It is to be expected that such instances would increase under liberalisation since the state increasingly dilutes or gives up its role as an agent influencing and regulating the nature and scale of private activity to take on that of being a facilitator of private investment. In fact, the very process of transition to a more “liberal” regime is fraught with potential instances of corruption, as the allegations of under-pricing of public assets in the process of disinvestment of public enterprises illustrates. The process of decontrol and deregulation is also accompanied by efforts at promotion of private investment, involving help to the private sector to acquire land, grow in new areas, and expand its activities. As a result, besides the old type of corruption where state functionaries demand a price for favouring individual firms with purchase orders or permissions and exemptions, there is a new form in which those benefiting from state support could be called upon to share the transfers they receive with the decision makers involved.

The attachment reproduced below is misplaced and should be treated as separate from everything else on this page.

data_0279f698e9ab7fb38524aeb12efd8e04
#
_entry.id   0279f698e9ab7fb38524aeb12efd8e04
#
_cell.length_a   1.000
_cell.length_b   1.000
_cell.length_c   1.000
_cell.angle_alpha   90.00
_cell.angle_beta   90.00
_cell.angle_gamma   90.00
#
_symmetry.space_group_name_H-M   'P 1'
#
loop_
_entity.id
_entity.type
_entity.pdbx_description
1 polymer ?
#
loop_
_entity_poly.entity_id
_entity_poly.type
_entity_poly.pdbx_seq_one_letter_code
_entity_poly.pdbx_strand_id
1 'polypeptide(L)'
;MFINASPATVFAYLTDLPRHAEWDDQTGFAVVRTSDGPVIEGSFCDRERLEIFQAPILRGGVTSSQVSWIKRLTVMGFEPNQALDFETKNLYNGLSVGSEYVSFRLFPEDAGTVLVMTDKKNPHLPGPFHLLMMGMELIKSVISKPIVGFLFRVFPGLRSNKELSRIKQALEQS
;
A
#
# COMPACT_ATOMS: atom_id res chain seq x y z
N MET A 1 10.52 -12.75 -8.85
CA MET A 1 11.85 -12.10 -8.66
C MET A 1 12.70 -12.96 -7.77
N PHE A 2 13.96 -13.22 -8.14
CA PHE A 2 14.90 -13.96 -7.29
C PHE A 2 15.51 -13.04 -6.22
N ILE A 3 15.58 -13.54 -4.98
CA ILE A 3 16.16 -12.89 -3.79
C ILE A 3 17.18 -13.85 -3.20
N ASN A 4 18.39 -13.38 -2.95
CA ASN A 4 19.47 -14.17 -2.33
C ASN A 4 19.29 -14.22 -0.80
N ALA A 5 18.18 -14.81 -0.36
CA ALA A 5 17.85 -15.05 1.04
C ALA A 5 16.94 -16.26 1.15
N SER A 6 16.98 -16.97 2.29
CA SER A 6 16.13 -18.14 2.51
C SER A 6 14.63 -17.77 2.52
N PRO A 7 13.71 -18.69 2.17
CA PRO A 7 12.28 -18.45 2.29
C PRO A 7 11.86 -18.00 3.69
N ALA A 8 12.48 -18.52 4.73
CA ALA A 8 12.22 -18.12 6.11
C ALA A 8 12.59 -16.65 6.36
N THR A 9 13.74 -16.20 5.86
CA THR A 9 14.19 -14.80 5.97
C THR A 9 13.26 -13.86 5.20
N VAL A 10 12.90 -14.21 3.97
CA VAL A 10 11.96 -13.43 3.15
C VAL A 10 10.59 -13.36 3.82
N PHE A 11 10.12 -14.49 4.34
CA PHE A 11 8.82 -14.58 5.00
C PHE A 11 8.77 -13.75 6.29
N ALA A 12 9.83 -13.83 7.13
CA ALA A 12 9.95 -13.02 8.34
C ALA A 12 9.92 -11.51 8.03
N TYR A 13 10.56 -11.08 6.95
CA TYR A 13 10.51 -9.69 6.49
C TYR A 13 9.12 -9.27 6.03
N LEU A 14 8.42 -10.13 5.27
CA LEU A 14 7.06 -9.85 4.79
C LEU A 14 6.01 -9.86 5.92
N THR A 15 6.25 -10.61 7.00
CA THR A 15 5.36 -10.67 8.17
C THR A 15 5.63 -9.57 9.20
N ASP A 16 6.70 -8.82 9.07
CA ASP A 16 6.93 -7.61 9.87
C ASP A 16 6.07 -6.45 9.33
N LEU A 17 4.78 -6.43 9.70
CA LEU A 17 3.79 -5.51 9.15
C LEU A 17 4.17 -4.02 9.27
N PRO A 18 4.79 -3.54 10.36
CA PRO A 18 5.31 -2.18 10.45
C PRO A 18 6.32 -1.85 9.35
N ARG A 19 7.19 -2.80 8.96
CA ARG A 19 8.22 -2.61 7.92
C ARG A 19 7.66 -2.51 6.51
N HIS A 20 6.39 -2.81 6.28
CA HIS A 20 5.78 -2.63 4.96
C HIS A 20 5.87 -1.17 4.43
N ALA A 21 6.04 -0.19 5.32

Advocates of liberalisation have always argued that by reducing state intervention and increasing transparency economic reform would reduce corruption. The allegations of, and evidence on large scale corruption, show that this is not true. In fact, they make clear that liberalisation does not mean that the state withdraws from intervention but merely that there is a change in the form of state intervention, which also enables the state to deliver illegitimate gains to individuals and private players.